EU promotes whale shark protection and risky blue shark quotas as Japan blocks finning measure

20th November 2023

The Shark League member groups are heralding conservation advances for imperiled Atlantic sharks and rays at this year’s meeting of the International Commission for the Conservation of Atlantic Tunas (ICCAT) while warning that new measures are still insufficiently cautious to properly safeguard such inherently vulnerable species.  ICCAT Parties agreed provisional protections for mantas and devil rays, as well as whale sharks, reduced quotas for heavily fished blue sharks, and improved processes for ensuring that nations comply with ICCAT fishing and data reporting requirements. Many of the improvements reflect recommendations made in a new Shark League gap analysis.

A proposal from the United Kingdom (UK) to ban retention of manta and devil rays (mobula rays) and promote safe release by 2025 was co-sponsored by the host country of Egypt as well as the European Union (EU), Morocco, Brazil, Gabon, Belize, and Canada. The measure gained broad support from other nations, including the only one reporting manta landings to ICCAT (Venezuela). It was however weakened by Japan to take effect only if all Parties agree again after reviewing a 2024 evaluation by ICCAT scientists. Similar safeguards for whale sharks were proposed by the EU and co-sponsored by the UK, Morocco, Brazil, Belize, and Canada, but also made contingent on additional review and consensus next year, at Japan’s insistence. 

“After highlighting that endangered Atlantic mantas, devil rays, and whale sharks lack critical high seas Atlantic fisheries safeguards, we welcome countries’ interest in closing these gaps,” said Sonja Fordham, President of Shark Advocates International. “We are confident that ICCAT scientists will promptly confirm the exceptional vulnerability of these animals and underscore their previous advice that such species warrant precautionary conservation, thereby clearing the way for protections to take effect without further delay.” 

Among the last measures agreed were hotly contested catch limit reductions for heavily fished blue sharks, in response to a new population assessment that warned take was too high to ensure long-term sustainability. The UK had proposed significant cuts in North Atlantic quotas in line with the precautionary approach, but the EU —which takes more blue sharks than all other ICCAT Parties combined – insisted on higher and therefore riskier allotments and fell short in considering other countries’ fisheries as well as overall discards. The compromise agreement reduces the North Atlantic catch limit by 23%, but the short-term chance of keeping within safe levels of fishing is about the same as a flip of a coin. The EU was the only Party to propose reduced South Atlantic blue shark limits, but again failed to adequately account for cumulative landings by countries without quotas and resisted requests to accommodate developing countries. That compromise measure reduces the total catch limit by only 4% and leaves the population at risk for continued overfishing but does — for the first time — allocate quotas among Parties, which is vital for ending overages.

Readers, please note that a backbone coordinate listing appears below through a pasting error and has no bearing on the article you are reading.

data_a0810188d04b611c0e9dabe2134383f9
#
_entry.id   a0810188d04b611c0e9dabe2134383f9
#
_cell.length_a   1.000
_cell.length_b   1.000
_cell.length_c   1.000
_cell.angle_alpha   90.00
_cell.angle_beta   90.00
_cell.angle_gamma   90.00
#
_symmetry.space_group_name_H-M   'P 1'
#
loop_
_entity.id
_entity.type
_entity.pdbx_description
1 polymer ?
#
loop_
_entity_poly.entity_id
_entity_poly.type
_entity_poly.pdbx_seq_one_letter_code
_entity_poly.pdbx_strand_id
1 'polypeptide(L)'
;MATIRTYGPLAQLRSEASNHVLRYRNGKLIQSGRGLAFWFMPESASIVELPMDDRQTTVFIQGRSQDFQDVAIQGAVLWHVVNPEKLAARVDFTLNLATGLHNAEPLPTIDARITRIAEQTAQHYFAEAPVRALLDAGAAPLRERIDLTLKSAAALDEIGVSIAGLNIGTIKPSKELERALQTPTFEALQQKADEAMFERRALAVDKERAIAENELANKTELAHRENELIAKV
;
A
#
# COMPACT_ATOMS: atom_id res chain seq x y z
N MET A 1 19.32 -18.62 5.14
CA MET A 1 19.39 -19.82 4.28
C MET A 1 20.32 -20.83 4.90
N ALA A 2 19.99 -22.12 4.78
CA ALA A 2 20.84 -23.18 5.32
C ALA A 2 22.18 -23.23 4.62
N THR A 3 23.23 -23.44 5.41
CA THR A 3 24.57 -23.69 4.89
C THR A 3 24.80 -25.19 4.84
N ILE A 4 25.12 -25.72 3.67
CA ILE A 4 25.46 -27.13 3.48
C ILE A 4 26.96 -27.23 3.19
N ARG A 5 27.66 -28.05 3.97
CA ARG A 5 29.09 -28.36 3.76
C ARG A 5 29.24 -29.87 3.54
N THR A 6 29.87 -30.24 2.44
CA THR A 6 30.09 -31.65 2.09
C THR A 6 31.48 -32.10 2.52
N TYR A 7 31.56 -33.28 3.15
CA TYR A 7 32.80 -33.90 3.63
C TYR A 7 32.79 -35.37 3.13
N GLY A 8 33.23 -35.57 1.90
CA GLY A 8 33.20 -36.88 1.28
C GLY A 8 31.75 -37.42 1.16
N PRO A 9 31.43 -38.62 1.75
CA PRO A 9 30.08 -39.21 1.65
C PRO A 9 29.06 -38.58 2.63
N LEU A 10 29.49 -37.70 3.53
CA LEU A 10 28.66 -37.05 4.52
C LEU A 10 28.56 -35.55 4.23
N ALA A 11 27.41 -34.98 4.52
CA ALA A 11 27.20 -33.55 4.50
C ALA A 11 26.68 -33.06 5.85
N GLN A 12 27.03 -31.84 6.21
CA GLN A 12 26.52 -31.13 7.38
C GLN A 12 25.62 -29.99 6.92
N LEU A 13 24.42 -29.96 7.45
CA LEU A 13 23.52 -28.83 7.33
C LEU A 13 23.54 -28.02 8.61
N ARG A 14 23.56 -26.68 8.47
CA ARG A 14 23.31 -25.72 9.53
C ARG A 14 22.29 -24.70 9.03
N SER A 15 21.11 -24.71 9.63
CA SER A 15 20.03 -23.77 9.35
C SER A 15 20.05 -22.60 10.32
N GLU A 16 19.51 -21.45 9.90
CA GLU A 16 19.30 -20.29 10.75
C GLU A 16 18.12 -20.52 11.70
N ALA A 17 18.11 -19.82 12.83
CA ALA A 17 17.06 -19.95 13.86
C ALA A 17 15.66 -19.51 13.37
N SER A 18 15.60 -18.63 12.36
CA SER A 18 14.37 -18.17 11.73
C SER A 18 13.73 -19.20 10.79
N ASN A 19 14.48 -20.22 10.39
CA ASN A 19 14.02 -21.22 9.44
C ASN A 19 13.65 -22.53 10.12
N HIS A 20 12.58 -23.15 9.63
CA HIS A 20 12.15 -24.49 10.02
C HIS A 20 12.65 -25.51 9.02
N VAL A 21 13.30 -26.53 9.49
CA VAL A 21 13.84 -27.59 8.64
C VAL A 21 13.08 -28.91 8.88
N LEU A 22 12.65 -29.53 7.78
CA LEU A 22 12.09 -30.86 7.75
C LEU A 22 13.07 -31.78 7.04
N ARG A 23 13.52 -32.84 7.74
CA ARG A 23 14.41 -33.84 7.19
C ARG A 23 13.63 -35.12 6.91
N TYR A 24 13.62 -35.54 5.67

“We thank the UK for their commitment to maximizing the conservation effect of the blue shark compromise measures, that – in the end – do represent steps in the right direction,” said Ali Hood, Director of Conservation for Shark Trust. “While we acknowledge the importance of the EU securing the overdue allocation of South Atlantic blue shark quotas, we are frustrated with the EU’s dogged prioritization of continued fishing dominance over the need to promote equity and minimize risk to shark populations that are already in a precarious state.”


The new Shark League gap analysis reviews ICCAT Parties’ performance for implementing their shark conservation obligations under ICCAT as well as the Convention on International Trade in Endangered Species (CITES). All of the sharks restricted under ICCAT measures are listed on CITES Appendix II, through which countries are to permit exports – including landings form the high seas – based on Non-Detriment Findings (NDFs) that demonstrate legal and sustainable sources. Of particular relevance to ICCAT is the 2022 CITES listing for blue sharks which takes effect within days (November 25).

ICCAT’S Compliance Committee this year scrutinized adherence to ICCAT’s shark measures through close examination of reports submitted by Parties and NGOs. The US, Canada, and Japan raised concerns that echoed those in the Shark League report. Mexico, Namibia, Costa Rica, Morocco, Guatemala, and Côte d'Ivoire were among the countries called out to explain on the record their shark compliance shortcomings. The Committee also agreed to create a process for evaluating exemptions to certain shark limits, in line with Shark League recommendations.

“Ensuring that fishing nations fully comply with ICCAT measures is clearly essential to their effectiveness,” said Shannon Arnold, Marine Program Associate Director for Ecology Action Centre. “We are pleased that our analysis of shark conservation implementation inadequacies within ICCAT has been integrated into the Compliance Committee’s work. This underscores the importance of NGO participation in not only holding governments to account, but also contributing to more workable and effective processes.” 

For the fifteenth year, the US led an effort to strengthen ICCAT’s finning ban by requiring that sharks be landed with their fins naturally attached. The proposal gained 25 co-sponsors but was once again blocked by Japan.